We can now in the final part of this discourse give specific answers to the question posed at its beginning: Why are northerners made the target of hate and hate speech by some Nigerians? I would like to adduce a number of reasons: leadership tenure, opposition politics, civil war, partition politics, and, now, zoning.

Northerners must admit that while their number has legitimately given them some advantage in politics for quite sometime, it has also made them an object of criticism. Nobody in any poverty-ridden society is a target of hate as much as the leader. In a normal civilized society, such criticisms would be limited to the leaders. However, Nigeria is not a normal, civilized society. That is why the sin of one man, the leader, is readily lumped on his entire region. The rules of logic cannot be applied to a primitive environment like ours. This is our quarrel with the broadcasters of hate speech. The crimes and shortcomings of any leader should be restricted to him and not to his people. It is a simple rule in logic, but for obvious reasons, some people are finding it difficult to apply.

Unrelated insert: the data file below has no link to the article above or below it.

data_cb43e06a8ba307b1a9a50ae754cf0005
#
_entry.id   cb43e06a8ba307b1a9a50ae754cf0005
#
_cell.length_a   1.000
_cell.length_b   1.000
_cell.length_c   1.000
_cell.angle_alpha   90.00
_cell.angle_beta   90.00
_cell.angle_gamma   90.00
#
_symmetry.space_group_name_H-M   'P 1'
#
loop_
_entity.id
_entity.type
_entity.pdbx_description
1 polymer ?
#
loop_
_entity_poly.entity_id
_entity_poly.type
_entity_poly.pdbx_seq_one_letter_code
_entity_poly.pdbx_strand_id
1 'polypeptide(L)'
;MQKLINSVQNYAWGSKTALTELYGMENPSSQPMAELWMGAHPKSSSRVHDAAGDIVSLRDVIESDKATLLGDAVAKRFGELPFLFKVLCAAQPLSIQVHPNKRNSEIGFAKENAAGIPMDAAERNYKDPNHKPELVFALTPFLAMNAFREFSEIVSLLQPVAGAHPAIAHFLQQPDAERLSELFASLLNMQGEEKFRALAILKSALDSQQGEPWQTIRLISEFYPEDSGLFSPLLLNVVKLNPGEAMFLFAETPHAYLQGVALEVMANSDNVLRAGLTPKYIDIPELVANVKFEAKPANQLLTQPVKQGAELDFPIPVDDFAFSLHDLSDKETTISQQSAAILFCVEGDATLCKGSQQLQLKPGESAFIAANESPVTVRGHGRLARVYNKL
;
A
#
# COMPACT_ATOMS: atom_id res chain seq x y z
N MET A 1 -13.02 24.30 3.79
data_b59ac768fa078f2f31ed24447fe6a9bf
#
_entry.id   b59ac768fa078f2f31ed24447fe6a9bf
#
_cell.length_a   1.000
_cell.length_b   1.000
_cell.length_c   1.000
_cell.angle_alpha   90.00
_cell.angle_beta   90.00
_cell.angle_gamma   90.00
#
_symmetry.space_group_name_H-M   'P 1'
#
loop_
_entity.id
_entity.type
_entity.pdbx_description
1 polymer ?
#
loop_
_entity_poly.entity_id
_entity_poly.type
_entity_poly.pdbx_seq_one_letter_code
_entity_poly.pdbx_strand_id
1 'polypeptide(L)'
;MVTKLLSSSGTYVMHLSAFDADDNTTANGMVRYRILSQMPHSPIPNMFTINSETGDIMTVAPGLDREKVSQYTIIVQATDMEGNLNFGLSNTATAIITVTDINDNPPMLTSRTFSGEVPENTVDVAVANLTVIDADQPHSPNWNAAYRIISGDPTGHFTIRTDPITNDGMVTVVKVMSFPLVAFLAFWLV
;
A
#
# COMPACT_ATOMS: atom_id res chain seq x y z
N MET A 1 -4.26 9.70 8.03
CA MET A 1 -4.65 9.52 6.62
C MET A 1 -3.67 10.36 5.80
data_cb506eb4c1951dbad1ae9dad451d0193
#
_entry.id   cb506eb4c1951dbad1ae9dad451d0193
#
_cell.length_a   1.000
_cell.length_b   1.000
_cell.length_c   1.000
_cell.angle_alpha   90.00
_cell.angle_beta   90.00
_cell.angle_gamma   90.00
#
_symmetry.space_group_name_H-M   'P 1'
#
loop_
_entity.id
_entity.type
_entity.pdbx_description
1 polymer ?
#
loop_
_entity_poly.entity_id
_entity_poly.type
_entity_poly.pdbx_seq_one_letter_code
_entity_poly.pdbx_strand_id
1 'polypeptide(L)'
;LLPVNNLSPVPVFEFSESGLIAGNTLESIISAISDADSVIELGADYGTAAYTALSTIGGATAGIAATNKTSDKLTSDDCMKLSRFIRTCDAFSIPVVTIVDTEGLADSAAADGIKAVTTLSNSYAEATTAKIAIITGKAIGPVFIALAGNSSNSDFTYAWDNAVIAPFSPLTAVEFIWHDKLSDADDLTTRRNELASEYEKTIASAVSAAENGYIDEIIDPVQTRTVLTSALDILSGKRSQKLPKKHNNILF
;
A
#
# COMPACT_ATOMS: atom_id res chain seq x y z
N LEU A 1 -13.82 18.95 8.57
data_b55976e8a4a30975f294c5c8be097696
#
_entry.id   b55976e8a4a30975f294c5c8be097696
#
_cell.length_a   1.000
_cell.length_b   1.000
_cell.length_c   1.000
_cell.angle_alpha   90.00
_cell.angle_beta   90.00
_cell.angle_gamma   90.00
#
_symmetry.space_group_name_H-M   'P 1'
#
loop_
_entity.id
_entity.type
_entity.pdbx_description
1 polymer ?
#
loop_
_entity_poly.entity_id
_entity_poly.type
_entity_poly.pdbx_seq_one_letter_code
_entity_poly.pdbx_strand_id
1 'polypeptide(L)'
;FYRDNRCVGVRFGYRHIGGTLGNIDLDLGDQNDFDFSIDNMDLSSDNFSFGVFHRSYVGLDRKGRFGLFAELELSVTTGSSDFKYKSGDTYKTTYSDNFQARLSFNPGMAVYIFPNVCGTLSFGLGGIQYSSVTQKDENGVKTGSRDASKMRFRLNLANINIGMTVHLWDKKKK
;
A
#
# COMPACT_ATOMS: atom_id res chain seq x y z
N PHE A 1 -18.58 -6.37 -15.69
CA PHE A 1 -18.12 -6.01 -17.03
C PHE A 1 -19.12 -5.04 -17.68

It is this primitivism or our reluctance to embrace the dictates of civilization that engenders other factors. We continue to cling to the primordial instincts of tribe, religion and survival even when they are clearly detrimental to our survival as a nation. Here, it is apt to point at the influence of the Civil War. The memory and ‘ideals’ of that war still linger in the minds of many such hate mongers in a negative way. They still see the North as an enemy simply because they perceive it to be the greatest culprit in blocking their dream of Biafra. Radio Biafra is still broadcasting. And some are eager for the world to recognize them as Biafrans, like my friend, a medical doctor, who often replies me with mails carrying the following signature at the bottom: “Nwa Biafra, A Biafran Citizen”. He is reminding people like me, who would like a strong multiethnic modern Nigeria, that Biafra is still alive in the hearts and dreams of some of its former citizens. I told Dr. Nkwocha that I will not discuss anything further him on Nigeria until he becomes a Nigerian!